For whale watchers in the Pacific Northwest, catching a glimpse of the orca nicknamed “Granny” was a welcome sight. As the oldest-known orca alive, the whale had been spotted countless times over the last 40 years swimming about Puget Sound. Unfortunately, it seems like time has finally caught up with the old gal, as the Center for Whale Research just announced, Granny has likely passed away.
Granny, who was officially designated “J2” by scientists who studied her and her pod, is believed to be over a century old, born around the time when the Titanic was built. She was first officially spotted in 1967, when she was caught by people seeking out orcas for sea parks. But already too old for the park, she was released, Jim Algar wrote for Tech Times. She's been spotted several times since then, identified by her gray-colored saddle markings and half-moon-shaped nick on her dorsal fin.
“We have now seen J2 thousands of times in the past forty years, and in recent years she has been in the lead of J pod virtually every time that she has been seen by anyone,” Kenneth Balcomb of the Center for Whale Research wrote on the group’s website. “And, she kept on going, like the energizer bunny. She is one of only a few ‘resident’ whales for which we do not know the precise age because she was born long before our study began.”
The sad announcement comes after months of Granny missing in action. The last time someone spotted her was on October 12, 2016 as she led her pod northwards into the Puget Sound’s Haro Strait. Since then, Granny has been absent from sightings of her family, suggesting that the orca matriarch finally gave up the ghost, Victoria Gill reports for the BBC.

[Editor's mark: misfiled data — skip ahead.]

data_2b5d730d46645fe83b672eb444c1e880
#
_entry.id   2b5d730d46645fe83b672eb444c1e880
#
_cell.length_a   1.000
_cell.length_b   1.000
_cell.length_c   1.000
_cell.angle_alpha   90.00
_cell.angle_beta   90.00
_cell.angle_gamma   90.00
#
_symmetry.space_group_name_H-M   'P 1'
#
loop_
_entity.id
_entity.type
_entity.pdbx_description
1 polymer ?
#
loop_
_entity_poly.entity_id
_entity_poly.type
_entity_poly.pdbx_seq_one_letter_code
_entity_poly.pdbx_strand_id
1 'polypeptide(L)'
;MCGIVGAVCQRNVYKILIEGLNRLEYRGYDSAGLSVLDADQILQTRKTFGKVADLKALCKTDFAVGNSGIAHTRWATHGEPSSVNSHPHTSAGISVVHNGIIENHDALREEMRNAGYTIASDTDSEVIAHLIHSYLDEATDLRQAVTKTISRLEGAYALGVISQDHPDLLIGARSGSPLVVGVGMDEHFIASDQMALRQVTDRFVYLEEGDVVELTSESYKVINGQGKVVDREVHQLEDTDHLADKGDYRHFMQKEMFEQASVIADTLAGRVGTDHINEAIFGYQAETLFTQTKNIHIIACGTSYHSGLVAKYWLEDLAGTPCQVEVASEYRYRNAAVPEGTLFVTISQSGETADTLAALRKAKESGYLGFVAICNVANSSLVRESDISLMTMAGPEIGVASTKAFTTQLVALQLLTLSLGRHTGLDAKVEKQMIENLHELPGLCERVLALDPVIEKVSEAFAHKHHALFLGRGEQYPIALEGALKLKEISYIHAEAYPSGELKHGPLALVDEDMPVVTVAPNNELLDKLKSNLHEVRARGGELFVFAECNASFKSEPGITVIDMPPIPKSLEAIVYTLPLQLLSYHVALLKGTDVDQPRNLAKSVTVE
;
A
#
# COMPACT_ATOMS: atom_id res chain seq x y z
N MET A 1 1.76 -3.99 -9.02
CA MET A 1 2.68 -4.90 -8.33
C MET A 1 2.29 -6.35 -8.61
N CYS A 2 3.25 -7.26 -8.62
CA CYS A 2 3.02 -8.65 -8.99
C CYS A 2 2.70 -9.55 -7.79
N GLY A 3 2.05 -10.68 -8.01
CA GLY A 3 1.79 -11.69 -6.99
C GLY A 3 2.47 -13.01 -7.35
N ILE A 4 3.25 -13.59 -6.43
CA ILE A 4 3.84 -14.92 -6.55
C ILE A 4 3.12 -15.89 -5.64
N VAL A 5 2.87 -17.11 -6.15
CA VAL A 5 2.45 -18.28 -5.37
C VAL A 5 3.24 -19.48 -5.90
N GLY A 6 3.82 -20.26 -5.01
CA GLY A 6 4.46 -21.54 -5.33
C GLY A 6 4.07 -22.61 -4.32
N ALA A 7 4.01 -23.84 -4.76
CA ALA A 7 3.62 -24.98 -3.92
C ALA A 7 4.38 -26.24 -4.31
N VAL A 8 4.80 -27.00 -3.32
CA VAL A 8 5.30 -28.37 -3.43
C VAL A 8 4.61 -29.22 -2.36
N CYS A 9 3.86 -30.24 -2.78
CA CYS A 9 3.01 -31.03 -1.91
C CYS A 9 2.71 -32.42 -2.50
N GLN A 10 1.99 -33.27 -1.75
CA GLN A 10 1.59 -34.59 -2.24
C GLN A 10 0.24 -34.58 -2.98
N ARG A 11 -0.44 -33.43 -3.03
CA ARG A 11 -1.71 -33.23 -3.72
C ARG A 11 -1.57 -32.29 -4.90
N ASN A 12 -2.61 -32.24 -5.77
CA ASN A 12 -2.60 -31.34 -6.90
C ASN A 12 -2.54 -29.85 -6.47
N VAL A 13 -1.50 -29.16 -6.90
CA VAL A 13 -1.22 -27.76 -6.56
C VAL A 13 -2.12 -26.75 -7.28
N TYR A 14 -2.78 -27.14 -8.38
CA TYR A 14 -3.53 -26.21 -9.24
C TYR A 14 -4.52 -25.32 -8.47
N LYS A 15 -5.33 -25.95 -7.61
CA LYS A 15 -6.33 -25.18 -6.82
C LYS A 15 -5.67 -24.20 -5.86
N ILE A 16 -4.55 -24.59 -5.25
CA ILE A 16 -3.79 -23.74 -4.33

“Perhaps other dedicated whale-watchers have seen her since then, but by year’s end she is officially missing from the [Southern Resident Killer Whale] population, and with regret we now consider her deceased,” Balcomb writes.
Granny’s apparent death is a blow not just to researchers, but to the family that she led for decades. The aged whale witnessed major changes to their environment and still managed to help keep her pod alive and thriving, Gill reports.
"She lived through the live captures," University of Exeter evolutionary biologist Darren Croft, who led research on Granny’s pod, tells Gill. "And in recent years her world has changed dramatically with dwindling salmon stocks and increases in shipping threatening the survival of this incredible population.”
Decades of research on Granny and her family has supplied a great deal of data that shed light on the lives of orcas. While Granny may have passed on, her pod will remain under the watchful eye of whale researchers hoping to learn more and protect these majestic beasts.